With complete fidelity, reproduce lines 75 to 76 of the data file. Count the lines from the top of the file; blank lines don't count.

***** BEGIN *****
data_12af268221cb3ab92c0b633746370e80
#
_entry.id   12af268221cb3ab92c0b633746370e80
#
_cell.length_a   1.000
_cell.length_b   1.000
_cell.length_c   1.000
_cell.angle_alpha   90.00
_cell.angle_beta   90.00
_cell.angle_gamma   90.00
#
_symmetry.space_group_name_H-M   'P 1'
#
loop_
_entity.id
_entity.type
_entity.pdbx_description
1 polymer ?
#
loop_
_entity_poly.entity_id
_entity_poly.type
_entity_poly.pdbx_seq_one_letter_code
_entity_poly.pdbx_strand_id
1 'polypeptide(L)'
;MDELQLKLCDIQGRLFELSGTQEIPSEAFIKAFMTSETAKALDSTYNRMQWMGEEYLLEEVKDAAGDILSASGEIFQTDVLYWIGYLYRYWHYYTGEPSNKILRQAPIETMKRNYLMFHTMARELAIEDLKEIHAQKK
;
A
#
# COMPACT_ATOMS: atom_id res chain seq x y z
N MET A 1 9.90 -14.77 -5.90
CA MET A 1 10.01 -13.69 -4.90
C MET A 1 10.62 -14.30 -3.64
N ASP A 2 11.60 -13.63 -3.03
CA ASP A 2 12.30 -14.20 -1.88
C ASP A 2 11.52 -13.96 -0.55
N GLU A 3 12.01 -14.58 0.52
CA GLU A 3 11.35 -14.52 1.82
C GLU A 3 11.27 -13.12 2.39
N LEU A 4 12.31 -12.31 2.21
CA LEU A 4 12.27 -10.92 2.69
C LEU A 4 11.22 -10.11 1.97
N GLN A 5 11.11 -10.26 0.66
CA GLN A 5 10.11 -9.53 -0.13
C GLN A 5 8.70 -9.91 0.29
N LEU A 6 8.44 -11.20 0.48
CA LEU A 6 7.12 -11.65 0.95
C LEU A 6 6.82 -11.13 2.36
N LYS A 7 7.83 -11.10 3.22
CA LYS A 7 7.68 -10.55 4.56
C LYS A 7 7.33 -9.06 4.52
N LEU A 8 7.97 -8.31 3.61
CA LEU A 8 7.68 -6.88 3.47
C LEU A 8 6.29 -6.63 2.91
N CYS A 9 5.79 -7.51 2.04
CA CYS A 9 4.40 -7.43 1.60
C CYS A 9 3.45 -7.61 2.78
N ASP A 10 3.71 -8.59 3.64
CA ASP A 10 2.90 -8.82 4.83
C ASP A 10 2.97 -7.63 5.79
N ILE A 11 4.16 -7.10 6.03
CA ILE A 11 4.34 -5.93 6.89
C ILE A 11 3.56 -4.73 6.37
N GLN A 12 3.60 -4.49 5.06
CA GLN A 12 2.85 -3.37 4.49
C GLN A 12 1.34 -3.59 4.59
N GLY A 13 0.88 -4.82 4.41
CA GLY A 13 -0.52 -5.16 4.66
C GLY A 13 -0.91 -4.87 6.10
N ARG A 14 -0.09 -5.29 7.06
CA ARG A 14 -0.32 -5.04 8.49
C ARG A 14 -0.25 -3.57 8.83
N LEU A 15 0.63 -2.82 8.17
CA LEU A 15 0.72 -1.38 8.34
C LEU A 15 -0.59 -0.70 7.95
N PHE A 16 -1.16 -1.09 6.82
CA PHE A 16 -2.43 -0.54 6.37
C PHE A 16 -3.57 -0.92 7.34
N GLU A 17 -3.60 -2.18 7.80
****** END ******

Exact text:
C LEU A 15 -0.59 -0.70 7.95
N PHE A 16 -1.16 -1.09 6.82